This study examines whether speech-in-noise tests that use adaptive procedures to assess a speech reception threshold in noise (SRT50n) can be optimized using stochastic approximation (SA) methods, especially in cochlear-implant (CI) users. A simulation model was developed that simulates intelligibility scores for words from sentences in noise for both CI users and normal-hearing (NH) listeners. The model was used in Monte Carlo simulations. Four different SA algorithms were optimized for use in both groups and compared with clinically used adaptive procedures. The simulation model proved to be valid, as its results agreed very well with existing experimental data. The four optimized SA algorithms all provided an efficient estimation of the SRT50n. They were equally accurate and produced smaller standard deviations (SDs) than the clinical procedures. In CI users, SRT50n estimates had a small bias and larger SDs than in NH listeners. At least 20 sentences per condition and an initial signal-to-noise ratio below the real SRT50n were required to ensure sufficient reliability. In CI users, bias and SD became unacceptably large for a maximum speech intelligibility score in quiet below 70%. In conclusion, SA algorithms with word scoring in adaptive speech-in-noise tests are applicable to various listeners, from CI users to NH listeners. In CI users, they lead to efficient estimation of the SRT50n as long as speech intelligibility in quiet is greater than 70%. SA procedures can be considered as a valid, more efficient, and alternative to clinical adaptive procedures currently used in CI users.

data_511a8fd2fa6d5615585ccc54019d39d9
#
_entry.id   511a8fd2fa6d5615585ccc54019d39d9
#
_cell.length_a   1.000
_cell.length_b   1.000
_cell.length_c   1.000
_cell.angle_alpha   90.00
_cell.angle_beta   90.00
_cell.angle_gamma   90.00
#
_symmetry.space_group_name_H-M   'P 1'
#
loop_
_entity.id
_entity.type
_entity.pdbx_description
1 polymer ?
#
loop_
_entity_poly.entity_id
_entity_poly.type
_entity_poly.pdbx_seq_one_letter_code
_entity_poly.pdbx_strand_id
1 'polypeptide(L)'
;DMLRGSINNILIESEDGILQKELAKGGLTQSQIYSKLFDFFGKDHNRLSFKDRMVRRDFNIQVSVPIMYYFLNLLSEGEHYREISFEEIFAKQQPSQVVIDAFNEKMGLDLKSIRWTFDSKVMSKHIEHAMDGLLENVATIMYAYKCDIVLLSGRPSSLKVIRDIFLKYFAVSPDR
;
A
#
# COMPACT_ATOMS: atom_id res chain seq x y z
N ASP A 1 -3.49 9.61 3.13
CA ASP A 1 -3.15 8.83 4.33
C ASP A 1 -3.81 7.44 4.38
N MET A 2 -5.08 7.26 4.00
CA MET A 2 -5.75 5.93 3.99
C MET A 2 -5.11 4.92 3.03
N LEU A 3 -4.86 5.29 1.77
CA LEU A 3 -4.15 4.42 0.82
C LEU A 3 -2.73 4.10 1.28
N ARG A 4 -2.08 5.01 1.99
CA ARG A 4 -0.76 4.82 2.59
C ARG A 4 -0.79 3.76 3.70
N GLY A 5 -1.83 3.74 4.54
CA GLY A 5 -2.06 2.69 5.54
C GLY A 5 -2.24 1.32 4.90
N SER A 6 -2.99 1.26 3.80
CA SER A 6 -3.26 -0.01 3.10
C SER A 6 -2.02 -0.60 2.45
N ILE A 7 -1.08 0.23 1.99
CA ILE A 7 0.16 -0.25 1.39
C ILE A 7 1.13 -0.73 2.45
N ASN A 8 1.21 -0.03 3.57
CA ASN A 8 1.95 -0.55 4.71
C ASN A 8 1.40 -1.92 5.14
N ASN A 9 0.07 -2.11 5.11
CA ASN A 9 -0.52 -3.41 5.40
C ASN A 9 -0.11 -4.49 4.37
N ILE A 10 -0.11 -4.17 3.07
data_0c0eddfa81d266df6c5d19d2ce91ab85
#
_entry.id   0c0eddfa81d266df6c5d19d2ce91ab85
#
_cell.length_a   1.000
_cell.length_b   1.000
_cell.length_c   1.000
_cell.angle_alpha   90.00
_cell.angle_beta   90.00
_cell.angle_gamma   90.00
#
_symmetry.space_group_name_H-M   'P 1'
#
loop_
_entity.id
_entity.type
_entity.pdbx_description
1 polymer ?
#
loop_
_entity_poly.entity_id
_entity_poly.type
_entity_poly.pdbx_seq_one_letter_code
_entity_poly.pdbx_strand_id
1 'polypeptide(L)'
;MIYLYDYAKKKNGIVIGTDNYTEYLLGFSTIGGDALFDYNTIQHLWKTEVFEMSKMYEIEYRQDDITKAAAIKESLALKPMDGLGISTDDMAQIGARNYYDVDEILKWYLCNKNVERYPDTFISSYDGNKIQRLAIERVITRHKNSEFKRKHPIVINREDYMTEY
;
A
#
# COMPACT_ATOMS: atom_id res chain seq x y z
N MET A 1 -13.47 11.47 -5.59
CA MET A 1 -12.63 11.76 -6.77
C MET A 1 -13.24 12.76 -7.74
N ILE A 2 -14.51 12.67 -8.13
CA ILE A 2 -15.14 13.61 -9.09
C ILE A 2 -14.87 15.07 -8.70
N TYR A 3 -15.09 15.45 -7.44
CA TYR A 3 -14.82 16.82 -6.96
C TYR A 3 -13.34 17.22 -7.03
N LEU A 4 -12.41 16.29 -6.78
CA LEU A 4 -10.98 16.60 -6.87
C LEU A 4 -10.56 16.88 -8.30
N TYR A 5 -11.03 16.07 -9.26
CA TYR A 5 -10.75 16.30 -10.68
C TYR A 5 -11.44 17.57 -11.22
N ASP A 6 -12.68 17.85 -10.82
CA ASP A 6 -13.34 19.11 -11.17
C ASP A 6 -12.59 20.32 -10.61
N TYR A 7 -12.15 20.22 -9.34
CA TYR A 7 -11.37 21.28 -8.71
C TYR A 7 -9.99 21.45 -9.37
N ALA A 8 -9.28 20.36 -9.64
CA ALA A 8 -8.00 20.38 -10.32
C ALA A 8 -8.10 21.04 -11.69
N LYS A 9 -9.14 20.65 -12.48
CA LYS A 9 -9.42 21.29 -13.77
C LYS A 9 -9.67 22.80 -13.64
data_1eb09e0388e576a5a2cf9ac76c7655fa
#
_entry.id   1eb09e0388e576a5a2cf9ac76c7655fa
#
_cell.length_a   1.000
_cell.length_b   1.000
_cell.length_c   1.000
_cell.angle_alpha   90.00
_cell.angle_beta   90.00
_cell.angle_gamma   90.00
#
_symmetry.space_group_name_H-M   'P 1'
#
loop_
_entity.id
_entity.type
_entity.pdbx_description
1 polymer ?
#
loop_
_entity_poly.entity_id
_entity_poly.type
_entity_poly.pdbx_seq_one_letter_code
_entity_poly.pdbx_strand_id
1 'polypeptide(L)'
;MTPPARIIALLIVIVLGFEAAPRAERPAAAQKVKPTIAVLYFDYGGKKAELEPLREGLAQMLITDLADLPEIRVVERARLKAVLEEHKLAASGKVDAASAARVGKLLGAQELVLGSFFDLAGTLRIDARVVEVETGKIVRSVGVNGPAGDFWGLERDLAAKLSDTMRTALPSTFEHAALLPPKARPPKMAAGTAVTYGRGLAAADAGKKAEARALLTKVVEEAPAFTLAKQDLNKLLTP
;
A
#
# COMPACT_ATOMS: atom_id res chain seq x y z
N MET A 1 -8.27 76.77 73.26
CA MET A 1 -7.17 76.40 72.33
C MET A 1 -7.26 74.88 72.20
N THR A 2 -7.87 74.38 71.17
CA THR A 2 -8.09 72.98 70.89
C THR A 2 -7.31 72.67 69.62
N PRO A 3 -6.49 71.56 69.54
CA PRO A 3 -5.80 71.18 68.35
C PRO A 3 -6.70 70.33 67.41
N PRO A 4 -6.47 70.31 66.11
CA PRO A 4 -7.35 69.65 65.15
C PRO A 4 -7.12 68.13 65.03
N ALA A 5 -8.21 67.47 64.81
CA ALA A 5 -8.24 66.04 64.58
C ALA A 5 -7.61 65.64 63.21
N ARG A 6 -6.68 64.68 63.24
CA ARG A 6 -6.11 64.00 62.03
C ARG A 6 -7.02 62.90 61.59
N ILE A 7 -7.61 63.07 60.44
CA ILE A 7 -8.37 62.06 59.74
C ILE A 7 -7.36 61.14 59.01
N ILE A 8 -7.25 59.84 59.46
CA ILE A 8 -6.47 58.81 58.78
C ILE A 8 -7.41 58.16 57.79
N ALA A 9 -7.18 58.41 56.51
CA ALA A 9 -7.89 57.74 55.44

Additional Metadata
Keywords adaptive procedure, algorithms, auditory perception, cochlear implants, Monte Carlo method, noise, speech intelligibility, stochastic approximation
Persistent URL dx.doi.org/10.1177/2331216520919199, hdl.handle.net/1765/127230
Journal Trends in Hearing
Citation
Dingemanse, G. (Gertjan), & Goedegebure, A. (2020). Efficient Adaptive Speech Reception Threshold Measurements Using Stochastic Approximation Algorithms. Trends in Hearing, 23. doi:10.1177/2331216520919199